Slow and Steady Comeback
contributed article by Kirk Lynch
Lynch Livestock Inc. and Humeston Livestock Exchange, Humeston, Iowa
Well, I hope everyone had a wonderful holiday season. It really seems longer than a month ago we were opening presents and bringing in a new year, as winter came right after all of us with a couple of haymakers the first few weeks of 2024. Mother Nature created a difficult and challenging January 2024 for us beef producers and that has had an effect on our markets as well.
Overall, we have seen a slow and steady comeback from the drastic and dramatic market collapse we experienced in late fall. I am not sure we will make it back to where we were, as consumer demand has certainly plateaued with the high prices in the meat case. With that said, we are still seeing impressive prices for all types and grades of cattle as there just isn’t the numbers out there and we are looking pretty solid for the next couple of years.
On the fat cattle side, we have been seeing most of the top end cattle bringing in the mid 70’s with some extreme tops hitting the low 80’s. As the winter storms and cold temperatures have hit, it will definitely affect the ADG of cattle and keep the marketing weights in check for the short term. I think we will see a slow and steady climb at least until late spring but not sure we will see that $1.90 to $2.00 we were hoping for last fall.
Feeder cattle have sure been a roller coaster. Overall, I will say the market is $10 to $20 better than it was a month ago as the markets stabilized, and we have seen the cost of feedstuffs go down. On the other hand, we have seen several sales postponed due to weather and some producers being very hesitant to fill lots with the weather that we have had.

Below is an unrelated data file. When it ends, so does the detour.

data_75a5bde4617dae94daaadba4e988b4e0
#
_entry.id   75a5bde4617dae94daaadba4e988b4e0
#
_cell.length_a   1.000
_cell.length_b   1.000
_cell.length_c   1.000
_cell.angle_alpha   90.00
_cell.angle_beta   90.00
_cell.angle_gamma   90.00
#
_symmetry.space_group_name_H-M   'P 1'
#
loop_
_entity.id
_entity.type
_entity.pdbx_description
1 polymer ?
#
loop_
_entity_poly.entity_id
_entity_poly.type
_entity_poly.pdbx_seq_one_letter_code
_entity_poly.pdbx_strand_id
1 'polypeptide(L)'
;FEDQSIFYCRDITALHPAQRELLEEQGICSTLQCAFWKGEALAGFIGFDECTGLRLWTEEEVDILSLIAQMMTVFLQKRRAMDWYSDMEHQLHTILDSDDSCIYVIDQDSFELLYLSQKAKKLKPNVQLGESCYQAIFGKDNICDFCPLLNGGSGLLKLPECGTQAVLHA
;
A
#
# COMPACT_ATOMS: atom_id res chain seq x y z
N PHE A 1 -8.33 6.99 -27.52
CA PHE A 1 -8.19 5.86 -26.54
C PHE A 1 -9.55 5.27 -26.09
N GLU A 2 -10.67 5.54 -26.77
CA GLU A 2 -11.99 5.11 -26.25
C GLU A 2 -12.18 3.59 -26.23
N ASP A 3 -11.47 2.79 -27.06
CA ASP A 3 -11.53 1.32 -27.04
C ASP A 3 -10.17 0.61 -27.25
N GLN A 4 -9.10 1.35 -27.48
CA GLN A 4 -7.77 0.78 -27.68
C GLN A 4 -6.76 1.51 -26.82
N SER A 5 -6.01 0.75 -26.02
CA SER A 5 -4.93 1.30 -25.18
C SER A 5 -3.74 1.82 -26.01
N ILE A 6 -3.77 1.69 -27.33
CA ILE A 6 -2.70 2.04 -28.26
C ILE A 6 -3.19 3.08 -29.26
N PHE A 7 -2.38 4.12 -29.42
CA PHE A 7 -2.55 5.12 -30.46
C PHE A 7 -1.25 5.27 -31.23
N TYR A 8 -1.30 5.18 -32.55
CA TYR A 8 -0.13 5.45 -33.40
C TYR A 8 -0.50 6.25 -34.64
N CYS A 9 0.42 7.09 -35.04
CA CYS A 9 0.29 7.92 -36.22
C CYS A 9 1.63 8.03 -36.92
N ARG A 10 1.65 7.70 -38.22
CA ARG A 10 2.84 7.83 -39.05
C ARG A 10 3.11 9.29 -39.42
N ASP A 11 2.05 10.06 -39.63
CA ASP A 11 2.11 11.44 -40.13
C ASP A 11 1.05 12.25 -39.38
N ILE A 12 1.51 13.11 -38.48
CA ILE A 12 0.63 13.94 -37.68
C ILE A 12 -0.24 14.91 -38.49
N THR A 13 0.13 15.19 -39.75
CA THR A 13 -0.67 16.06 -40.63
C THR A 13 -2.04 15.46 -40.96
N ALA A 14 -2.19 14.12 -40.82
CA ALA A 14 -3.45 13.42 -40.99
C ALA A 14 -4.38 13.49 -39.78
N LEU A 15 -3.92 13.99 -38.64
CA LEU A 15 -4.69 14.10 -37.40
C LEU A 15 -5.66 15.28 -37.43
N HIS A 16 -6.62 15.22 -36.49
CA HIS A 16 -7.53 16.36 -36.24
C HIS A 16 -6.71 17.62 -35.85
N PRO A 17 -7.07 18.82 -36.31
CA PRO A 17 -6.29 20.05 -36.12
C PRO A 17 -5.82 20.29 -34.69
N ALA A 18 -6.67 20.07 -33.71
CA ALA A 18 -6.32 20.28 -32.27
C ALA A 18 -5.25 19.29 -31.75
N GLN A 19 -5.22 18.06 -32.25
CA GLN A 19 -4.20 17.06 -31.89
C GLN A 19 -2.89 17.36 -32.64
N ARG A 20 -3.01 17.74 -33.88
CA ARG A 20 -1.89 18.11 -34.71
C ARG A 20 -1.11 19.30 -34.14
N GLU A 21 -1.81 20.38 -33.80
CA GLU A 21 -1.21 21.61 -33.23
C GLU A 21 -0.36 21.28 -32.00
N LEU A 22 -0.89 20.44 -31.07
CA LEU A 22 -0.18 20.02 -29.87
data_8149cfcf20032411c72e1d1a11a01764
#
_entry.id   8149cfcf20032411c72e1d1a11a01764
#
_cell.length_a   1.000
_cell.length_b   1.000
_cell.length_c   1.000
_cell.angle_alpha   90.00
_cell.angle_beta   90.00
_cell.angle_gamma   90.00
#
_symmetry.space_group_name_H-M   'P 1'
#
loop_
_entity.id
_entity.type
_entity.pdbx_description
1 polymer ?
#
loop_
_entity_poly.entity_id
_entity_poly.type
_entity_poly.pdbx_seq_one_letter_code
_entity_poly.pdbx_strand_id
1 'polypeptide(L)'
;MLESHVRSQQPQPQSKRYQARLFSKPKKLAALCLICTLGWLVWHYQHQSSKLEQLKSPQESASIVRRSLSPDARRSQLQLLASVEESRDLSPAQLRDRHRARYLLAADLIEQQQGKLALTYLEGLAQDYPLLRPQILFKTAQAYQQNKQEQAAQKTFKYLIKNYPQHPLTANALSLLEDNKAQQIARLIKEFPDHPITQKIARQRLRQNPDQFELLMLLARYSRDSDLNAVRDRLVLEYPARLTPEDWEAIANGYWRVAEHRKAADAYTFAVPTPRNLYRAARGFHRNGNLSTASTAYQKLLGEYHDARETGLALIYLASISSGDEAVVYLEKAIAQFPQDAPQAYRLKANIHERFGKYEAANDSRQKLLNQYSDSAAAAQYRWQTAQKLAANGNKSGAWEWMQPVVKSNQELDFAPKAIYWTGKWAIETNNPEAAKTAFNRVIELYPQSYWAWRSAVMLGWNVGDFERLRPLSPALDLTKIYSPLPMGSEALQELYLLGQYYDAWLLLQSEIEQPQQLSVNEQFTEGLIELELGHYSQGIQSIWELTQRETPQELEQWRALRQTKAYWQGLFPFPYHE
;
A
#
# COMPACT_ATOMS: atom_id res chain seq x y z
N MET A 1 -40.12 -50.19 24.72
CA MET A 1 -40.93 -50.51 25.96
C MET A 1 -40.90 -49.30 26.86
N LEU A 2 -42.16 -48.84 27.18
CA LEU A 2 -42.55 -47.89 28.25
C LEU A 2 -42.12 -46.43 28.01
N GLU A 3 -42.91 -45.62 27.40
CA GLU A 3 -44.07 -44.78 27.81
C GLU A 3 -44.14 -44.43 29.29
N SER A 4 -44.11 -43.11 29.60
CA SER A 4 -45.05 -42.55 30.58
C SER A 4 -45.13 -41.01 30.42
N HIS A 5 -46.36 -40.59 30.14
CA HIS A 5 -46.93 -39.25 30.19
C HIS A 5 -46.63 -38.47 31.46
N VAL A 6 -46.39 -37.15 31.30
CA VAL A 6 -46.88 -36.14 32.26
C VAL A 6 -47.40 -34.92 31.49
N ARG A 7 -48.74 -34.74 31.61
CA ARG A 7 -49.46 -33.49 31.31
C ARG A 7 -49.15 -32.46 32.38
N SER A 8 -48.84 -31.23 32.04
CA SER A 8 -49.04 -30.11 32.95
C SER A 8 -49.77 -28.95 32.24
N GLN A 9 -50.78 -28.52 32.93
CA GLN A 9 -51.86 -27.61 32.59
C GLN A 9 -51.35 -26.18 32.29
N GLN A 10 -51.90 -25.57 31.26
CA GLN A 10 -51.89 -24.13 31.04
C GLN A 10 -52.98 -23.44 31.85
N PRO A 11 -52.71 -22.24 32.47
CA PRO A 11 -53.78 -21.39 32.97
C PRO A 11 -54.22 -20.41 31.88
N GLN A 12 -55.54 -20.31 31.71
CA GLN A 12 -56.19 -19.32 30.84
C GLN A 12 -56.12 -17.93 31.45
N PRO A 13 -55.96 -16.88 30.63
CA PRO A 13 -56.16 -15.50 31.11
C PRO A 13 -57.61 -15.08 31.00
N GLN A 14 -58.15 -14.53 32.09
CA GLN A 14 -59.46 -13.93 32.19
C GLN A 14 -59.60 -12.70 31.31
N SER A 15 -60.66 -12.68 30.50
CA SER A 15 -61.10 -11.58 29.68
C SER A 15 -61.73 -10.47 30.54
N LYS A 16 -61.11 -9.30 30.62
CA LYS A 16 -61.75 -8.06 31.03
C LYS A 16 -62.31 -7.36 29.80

The cull cow and bull market has seen a nice rebound as well. Seeing some bulls get as high as the mid-$1.30’s, with the bulk bringing $1.20-plus, and the good high yielding cows bringing up to $1.15, with most cows bringing close to that $1.00 range.
The breeding stock market has been lagging behind the rest of the markets as there just seems that there are more people wanting to sell bred heifers and cows than there are people wanting to buy them. I think this is mainly driven by the weather conditions and the high price of hay across most of the country.
With that said, we have seen bred heifers, and some younger cows bring anywhere in the $2,000 to $3,000 range and most running aged to older cows bringing in the mid to upper teens. Depending on your situation as far as feed and labor there seems to be several opportunities to invest in these things as they will pay for themselves over the next couple years.
Here is to hoping for warmer days and wishing everyone a happy and successful calving season!
Kirk Lynch, Lynch Livestock Inc., Waucoma, Iowa
Kirk is the Beef Division manager for Lynch Livestock Inc. and oversees all aspects of their backgrounding and cattle feeding operations throughout Iowa and Kan. He is also deeply involved in the newly re-opened Humeston Livestock Exchange in Humeston, Iowa. In addition, Kirk and his wife Mary own and operate Heartland Simmentals in Northeast Iowa, which is a seedstock operation that consists of 500 registered Simmental and Angus cows. They have four children: Gabrielle (9), Brayden (8), Vivian (6), and Bianca (2).